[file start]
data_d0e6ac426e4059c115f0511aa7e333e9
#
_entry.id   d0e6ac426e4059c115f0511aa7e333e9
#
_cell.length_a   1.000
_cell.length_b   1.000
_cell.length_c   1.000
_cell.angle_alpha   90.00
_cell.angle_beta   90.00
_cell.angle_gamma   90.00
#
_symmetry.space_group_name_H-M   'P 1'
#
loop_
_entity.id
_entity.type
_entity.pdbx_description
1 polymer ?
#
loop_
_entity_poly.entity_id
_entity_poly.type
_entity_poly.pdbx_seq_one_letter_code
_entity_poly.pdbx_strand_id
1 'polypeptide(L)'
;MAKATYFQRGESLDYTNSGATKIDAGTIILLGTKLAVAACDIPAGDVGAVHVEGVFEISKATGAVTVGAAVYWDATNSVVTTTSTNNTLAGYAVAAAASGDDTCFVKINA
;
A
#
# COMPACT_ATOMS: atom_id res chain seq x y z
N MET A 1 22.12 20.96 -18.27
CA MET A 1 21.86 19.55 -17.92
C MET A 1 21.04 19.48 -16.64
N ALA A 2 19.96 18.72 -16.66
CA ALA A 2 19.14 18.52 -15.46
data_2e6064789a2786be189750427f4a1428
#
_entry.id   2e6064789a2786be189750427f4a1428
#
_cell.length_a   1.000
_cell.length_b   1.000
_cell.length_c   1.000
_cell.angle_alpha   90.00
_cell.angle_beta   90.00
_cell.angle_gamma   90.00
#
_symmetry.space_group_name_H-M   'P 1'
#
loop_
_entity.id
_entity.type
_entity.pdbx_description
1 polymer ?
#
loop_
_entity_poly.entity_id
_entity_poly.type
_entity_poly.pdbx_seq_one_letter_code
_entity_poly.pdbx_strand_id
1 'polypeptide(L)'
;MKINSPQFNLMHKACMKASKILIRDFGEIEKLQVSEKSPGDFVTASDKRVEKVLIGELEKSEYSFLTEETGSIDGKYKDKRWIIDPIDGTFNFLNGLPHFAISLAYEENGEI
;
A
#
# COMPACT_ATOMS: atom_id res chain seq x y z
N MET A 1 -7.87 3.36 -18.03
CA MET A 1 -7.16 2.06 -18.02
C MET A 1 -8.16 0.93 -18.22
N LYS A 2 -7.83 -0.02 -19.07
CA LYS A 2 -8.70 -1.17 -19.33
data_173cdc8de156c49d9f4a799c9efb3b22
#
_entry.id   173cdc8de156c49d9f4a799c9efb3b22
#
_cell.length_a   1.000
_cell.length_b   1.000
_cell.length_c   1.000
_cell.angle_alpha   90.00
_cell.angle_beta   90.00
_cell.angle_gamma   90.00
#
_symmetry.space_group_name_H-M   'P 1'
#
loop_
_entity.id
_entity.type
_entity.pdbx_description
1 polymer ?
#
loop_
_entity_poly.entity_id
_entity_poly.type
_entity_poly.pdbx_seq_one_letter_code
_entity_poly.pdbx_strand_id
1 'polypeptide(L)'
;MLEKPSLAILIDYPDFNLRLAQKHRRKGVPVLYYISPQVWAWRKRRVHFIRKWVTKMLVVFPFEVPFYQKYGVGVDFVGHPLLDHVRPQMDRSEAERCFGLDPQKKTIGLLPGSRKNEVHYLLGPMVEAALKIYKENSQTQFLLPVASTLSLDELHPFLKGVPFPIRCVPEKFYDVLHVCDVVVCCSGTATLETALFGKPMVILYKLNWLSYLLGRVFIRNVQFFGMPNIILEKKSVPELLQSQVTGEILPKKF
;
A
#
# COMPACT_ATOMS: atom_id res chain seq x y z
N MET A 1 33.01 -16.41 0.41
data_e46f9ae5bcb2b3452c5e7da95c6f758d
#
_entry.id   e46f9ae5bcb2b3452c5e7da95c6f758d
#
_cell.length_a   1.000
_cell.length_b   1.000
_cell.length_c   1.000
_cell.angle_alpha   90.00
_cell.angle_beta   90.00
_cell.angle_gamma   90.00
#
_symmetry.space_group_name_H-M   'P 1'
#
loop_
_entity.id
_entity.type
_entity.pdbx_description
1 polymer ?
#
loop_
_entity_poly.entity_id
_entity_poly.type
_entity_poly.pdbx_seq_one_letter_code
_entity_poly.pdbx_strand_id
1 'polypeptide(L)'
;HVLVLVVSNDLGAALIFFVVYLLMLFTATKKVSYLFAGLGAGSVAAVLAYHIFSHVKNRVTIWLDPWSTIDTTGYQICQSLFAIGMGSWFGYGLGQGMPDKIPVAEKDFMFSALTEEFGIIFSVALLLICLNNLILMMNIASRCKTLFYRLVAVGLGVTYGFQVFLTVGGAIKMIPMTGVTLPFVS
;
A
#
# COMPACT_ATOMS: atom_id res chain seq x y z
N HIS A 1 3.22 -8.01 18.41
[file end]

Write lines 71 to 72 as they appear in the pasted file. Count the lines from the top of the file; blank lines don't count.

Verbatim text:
data_173cdc8de156c49d9f4a799c9efb3b22
#